“Don’t ever average losers. Decrease your trading volume when you are trading poorly; Increase your volume when you are trading well. Never trade in situations that you don’t have control.”Paul Tudor Jones
There is a famous picture of Paul Tudor Jones in his office. Behind him, a single sheet of paper is tacked on the wall with a simple phrase: LOSERS AVERAGE LOSERS.
Paul Tudor Jones is one of the greatest traders who ever lived.
In 1987, he predicted the Black Monday crash and tripled his money in a single day – earning an estimated $100 million.
His success has continued for more than three decades. Today, the hedge fund titan has a net worth of $5.3 billion. This image always struck me.
Here is this market legend… a billionaire trader… a certified Market Wizard… and even he has to remind himself of this simple truth – Losers Average Losers.
Another legendary market maven, Jesse Livermore warned against averaging down on losing trades 100 years ago.
“Of all the speculative blunders there are few greater than trying to average a losing game. Always sell what shows you a loss and keep what shows you a profit.”Jess Livermore
You buy a stock at $50.
A week later it’s trading at $40.
If you liked it at 50, you should love it at 40, right?
This is a fatal flaw. And one we are all guilty of. The market is always right. Price is all that matters. Regardless of our perception of a stock’s value, it is only worth what someone else is willing to pay for it. Averaging down is the quickest route to the poor house. This is how day trades turn into swing trades and swing trades turn into long-term positions. We get attached to a stock. Our ego doesn’t want to accept the loss. “I’ll get out as soon as I’m back to break-even,” we say.
But it doesn’t come back.
It falls lower.
Throwing good money after bad in order to lower your cost basis does little more than turn a small loss into a big one. Sure, the market will bail you out on occasion. But it only takes one big loss to destroy months or years of good trading. Your friend buys XYZ stock at $100 a share. A few months later, it’s down by half trading at $50 a share. You buy at a “discount” thinking you’ll double your money when the price bounces back. A year later, it has fallen to $10.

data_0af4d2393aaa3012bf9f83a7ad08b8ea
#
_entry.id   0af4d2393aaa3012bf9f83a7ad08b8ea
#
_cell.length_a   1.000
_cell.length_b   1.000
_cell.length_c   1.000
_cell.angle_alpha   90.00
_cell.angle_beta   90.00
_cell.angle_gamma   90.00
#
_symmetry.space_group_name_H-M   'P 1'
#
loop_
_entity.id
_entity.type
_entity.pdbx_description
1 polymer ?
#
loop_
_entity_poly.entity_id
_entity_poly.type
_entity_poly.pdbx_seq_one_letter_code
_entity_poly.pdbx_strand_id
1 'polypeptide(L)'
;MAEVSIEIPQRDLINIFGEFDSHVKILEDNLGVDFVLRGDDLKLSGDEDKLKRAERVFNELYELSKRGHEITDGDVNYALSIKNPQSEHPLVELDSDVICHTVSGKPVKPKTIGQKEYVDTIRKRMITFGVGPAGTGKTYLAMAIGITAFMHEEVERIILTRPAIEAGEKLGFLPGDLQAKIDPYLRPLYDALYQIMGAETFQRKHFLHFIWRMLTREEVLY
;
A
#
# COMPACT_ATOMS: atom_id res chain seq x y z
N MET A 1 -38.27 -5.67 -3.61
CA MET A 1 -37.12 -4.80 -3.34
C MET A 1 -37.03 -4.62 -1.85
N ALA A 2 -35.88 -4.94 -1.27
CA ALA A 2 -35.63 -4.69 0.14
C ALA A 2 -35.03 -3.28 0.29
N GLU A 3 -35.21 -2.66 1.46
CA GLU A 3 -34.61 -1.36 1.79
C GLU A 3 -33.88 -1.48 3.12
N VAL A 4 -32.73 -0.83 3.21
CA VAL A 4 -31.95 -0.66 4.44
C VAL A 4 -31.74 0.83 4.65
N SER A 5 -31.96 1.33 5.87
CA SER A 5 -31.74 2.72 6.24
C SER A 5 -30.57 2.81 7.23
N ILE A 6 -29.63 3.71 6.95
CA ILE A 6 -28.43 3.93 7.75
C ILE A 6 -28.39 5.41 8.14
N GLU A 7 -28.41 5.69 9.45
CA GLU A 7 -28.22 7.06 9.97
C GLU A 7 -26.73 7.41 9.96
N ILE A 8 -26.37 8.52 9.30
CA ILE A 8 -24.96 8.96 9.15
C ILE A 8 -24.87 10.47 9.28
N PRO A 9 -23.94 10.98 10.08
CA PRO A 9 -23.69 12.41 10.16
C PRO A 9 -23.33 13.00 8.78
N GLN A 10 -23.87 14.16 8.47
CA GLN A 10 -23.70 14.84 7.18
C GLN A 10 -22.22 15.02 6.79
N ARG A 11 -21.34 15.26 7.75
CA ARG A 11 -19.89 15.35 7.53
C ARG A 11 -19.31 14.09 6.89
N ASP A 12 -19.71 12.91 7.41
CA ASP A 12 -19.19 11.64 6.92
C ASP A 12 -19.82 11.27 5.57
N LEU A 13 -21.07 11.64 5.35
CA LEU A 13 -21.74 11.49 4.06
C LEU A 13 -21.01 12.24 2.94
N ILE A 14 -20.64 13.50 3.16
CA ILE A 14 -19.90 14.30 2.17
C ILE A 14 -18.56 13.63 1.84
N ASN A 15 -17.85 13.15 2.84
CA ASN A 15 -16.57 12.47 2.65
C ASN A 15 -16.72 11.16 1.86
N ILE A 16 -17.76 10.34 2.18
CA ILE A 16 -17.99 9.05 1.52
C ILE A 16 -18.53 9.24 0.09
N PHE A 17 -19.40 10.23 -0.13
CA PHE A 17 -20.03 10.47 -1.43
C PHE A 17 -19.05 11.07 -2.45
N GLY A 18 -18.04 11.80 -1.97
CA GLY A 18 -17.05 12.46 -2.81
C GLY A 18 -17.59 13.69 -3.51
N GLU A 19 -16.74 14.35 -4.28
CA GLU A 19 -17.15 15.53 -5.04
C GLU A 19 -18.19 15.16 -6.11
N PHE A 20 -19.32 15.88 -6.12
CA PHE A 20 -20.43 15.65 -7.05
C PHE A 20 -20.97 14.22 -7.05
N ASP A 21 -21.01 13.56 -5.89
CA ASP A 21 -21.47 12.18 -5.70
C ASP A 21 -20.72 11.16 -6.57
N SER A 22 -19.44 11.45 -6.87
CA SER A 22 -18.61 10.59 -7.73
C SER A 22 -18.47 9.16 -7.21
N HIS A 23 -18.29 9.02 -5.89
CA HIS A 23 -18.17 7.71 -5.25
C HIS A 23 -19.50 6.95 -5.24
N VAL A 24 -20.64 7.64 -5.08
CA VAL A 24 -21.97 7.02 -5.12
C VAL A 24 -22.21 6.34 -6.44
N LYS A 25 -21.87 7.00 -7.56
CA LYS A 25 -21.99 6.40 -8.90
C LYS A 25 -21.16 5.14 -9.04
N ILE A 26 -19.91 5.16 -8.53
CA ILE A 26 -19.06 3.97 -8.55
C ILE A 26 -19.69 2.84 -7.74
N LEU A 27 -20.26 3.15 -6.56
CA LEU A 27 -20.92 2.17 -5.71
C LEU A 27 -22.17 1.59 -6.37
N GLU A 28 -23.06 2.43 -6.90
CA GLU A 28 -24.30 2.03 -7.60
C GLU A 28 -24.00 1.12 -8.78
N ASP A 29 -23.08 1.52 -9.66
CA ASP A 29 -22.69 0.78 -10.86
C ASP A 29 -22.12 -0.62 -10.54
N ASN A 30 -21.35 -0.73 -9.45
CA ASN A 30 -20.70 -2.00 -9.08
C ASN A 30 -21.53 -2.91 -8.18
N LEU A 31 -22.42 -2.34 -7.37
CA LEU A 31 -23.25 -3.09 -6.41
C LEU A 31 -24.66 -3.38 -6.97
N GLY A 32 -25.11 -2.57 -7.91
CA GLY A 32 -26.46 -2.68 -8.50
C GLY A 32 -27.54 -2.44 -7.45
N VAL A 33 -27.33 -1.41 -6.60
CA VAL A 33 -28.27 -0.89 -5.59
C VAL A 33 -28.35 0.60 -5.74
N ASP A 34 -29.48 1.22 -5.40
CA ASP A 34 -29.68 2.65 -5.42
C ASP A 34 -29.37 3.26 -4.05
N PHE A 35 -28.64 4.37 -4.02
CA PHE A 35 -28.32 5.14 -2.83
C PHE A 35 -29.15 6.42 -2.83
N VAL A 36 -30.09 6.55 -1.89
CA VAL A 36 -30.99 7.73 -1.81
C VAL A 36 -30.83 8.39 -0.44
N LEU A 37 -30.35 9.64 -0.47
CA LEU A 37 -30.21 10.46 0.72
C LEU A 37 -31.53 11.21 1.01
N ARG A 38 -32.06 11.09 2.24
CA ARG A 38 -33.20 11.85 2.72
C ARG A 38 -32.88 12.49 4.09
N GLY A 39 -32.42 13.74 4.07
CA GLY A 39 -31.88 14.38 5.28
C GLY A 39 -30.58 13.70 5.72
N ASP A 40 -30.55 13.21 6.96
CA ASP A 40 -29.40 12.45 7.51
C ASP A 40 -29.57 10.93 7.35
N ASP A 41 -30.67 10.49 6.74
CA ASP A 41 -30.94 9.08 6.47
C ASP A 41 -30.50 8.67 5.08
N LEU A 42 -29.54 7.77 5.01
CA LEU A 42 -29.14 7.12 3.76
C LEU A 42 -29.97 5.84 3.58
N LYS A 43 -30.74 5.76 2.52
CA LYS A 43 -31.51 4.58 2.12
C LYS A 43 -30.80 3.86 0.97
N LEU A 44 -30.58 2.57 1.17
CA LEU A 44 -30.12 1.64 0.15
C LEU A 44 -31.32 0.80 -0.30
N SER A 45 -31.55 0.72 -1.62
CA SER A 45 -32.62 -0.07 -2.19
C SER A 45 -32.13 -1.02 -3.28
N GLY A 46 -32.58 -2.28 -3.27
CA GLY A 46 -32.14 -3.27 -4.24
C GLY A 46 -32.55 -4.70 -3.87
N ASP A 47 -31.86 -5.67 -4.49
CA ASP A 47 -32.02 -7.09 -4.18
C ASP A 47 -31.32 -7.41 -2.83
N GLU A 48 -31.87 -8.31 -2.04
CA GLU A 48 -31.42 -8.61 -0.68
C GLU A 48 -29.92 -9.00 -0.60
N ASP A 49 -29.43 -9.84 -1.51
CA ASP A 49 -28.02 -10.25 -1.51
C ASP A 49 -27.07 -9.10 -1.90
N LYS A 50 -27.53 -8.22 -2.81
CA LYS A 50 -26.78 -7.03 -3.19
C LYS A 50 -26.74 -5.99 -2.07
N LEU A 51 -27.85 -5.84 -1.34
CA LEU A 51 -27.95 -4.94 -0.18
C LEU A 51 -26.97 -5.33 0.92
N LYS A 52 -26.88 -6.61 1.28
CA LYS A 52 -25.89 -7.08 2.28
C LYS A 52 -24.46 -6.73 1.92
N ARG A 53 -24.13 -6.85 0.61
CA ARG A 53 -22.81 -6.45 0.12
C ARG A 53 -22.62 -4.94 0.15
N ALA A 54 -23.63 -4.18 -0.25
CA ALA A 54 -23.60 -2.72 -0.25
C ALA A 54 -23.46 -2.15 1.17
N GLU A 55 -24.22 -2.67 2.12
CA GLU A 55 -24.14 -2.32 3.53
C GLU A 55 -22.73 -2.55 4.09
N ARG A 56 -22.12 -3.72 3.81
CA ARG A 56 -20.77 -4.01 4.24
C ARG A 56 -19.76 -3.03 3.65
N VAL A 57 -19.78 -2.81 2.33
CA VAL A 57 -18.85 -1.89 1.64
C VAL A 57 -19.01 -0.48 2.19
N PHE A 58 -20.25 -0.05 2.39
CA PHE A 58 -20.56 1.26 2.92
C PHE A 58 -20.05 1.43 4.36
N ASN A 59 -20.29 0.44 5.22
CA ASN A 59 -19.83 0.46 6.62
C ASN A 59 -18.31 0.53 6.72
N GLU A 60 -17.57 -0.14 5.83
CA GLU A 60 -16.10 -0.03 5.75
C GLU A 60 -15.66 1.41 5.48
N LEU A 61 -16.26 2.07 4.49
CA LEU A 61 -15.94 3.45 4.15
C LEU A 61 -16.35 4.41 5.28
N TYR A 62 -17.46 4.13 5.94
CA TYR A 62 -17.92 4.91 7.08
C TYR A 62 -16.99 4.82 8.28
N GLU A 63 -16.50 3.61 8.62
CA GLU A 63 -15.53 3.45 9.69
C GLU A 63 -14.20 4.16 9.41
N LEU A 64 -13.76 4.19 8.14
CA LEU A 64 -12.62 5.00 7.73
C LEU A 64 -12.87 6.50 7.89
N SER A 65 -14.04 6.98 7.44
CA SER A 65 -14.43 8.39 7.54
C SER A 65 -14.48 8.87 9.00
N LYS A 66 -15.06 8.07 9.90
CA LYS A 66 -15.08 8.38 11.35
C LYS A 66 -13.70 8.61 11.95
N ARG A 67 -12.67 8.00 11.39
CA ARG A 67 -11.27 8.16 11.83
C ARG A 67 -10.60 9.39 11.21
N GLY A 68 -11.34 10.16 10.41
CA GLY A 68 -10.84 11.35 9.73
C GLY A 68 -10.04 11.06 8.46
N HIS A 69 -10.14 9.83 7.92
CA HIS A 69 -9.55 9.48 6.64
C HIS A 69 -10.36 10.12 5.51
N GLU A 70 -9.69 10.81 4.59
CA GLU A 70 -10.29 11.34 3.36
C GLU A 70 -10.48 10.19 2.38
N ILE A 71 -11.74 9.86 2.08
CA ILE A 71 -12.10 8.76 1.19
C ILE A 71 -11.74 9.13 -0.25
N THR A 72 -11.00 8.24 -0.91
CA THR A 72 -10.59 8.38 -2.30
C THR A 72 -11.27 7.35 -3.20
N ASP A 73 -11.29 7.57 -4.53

Your friend is down 90%. You’re down 80%. You bought at $50 – HALF the price he paid – yet your loss is only 10% less. We call these bear traps – stocks that look cheap based on where they traded in the past.
But stocks going down are doing so for a reason.
Maybe sales and profits are on the way down. Maybe the company lost a major contract. Maybe their product has fallen out of favor.
Remember BlackBerry (BB)?
There are still traders holding shares of this dumpster fire hoping the company makes a turnaround.
Don’t be afraid to take a loss.
You can’t win if you are not willing to lose.
Finding More Stocks Ready to Surge
You need to keep an eye on my weekly release of my three stock watchlist that I post each and every Monday. And for more on them click here: (TKTK).
And to get a handle on how I find the right stocks that are set to surge, you need to read my special report free for subscribers to my Traders Daily Direction: The Magic of the SSI Indicator. To download and read it for free, click here: (TKTK).
P.S. Congrats to those who took my advice on ADTRAN (ADTN). The stock broke out Monday and is up 8.7% from June 3 to now.
ADTRAN Total Return Source Bloomberg
The Alabama-based company makes must-have equipment that empowers older telecom transmission lines to move more data quicker and with better security. And with the biggies in the telecom markets as good customers, including AT&T (T) and Verizon (VZ) – the company is now getting more notice in the market with its stock.